But the flooding also affected the rest of the park, with park officials warning of even higher flooding and potential problems with water supplies and sewage systems in built-up areas.

The rains hit as hotels filled with summer tourists in recent weeks. The park had more than 4 million visitors last year. The tourist tide doesn’t let up until the fall, and June is typically one of Yellowstone’s busiest months.

It was unclear how many visitors to the area were left stranded or forced to leave Yellowstone, or how many people living outside the park were rescued and evacuated.

Rocky Mountain Rotors owner and chief pilot Mark Taylor said his company had flown about 40 paying Gardiner customers over the past two days, including two women who were “very pregnant”.

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Taylor was speaking as he ferryed a family of four from Texas who wanted to do some sightseeing before heading home.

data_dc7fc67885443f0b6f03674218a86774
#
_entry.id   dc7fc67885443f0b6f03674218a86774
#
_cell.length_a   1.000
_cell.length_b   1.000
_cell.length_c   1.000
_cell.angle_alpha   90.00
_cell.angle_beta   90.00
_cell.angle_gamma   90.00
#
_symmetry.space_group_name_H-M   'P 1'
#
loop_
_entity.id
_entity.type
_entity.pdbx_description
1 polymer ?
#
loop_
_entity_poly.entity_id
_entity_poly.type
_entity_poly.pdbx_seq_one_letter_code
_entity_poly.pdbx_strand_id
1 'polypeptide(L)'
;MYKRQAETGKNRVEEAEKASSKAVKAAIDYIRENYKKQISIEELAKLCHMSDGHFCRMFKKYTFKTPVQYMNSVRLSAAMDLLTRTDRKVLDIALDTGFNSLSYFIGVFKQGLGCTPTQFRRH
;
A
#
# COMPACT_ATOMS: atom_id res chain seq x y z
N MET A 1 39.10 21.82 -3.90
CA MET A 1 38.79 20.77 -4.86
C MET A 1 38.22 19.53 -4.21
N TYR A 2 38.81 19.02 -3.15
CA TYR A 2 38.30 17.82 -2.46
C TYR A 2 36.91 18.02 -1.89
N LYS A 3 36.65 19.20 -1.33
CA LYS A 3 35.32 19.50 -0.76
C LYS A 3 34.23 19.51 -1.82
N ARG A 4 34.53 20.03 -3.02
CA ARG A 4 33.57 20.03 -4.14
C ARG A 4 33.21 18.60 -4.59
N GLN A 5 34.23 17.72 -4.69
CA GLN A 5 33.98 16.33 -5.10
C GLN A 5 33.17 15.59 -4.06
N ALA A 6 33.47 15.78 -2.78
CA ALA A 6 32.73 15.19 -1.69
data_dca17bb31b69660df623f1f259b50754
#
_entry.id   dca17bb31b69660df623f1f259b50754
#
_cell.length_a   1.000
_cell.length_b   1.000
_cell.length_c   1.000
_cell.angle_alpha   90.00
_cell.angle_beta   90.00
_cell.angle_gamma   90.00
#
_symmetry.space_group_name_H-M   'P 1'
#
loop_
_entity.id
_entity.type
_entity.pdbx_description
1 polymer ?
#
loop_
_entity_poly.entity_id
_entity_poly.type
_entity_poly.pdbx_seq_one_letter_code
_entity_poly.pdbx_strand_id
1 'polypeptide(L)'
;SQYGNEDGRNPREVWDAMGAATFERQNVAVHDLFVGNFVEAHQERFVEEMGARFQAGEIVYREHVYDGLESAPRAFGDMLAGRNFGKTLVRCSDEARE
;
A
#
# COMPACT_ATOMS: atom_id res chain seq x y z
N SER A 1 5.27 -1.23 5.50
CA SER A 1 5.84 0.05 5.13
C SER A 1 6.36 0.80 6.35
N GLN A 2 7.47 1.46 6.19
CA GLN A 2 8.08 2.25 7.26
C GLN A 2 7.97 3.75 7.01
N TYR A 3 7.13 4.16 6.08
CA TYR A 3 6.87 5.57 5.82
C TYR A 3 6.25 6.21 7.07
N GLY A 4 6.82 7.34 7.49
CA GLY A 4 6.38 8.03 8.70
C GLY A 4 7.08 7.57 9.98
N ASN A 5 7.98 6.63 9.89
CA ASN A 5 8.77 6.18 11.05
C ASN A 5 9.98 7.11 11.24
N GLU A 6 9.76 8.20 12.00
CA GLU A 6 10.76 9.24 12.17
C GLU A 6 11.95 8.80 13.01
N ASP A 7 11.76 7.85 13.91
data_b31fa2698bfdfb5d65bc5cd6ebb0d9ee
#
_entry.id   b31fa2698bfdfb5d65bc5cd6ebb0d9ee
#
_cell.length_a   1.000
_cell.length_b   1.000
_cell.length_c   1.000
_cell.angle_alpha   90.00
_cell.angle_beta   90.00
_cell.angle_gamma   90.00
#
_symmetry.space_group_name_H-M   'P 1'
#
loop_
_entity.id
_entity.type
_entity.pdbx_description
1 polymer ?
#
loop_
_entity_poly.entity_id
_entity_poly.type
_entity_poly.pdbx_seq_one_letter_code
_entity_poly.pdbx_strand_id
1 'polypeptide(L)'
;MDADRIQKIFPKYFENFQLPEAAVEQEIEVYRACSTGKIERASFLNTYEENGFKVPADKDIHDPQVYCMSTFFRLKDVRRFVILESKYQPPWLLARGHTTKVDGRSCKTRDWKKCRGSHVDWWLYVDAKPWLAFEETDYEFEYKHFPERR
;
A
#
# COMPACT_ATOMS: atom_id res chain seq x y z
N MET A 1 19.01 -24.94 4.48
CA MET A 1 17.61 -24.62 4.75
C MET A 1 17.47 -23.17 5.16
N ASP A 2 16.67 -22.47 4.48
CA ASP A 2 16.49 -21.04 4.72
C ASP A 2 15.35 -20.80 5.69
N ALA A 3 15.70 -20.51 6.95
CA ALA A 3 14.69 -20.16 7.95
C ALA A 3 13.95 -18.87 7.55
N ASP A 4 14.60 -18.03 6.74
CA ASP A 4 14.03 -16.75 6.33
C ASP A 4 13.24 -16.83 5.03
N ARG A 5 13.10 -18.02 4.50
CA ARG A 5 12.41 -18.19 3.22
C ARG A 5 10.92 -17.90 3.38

“I imagine they’ll rent a car and check out some other parts of Montana — somewhere that’s drier,” he said.

In a cabin in Gardiner, Parker Manning of Terre Haute, Indiana, got a direct view of the roaring waters of the Yellowstone River right outside his door.

Whole trees, debris, and even a lone kayaker floated by on the choppy current. In the early evening, he shot video as the water nibbled on the opposite bank, where a large brown house perched precariously.

With a loud crash that could be heard over the rushing of the river, the house fell into the water, was pulled into the current, and floated away downstream.

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In south-central Montana, flooding on the Stillwater River has stranded 68 people at a campground. Stillwater County Emergency Services and Stillwater Mine crews rescued people using a raft from Woodbine Campground on Monday. Some roads in the area are closed due to flooding and residents have been evacuated.

The sheriff’s office said it would assess the damage as the water receded.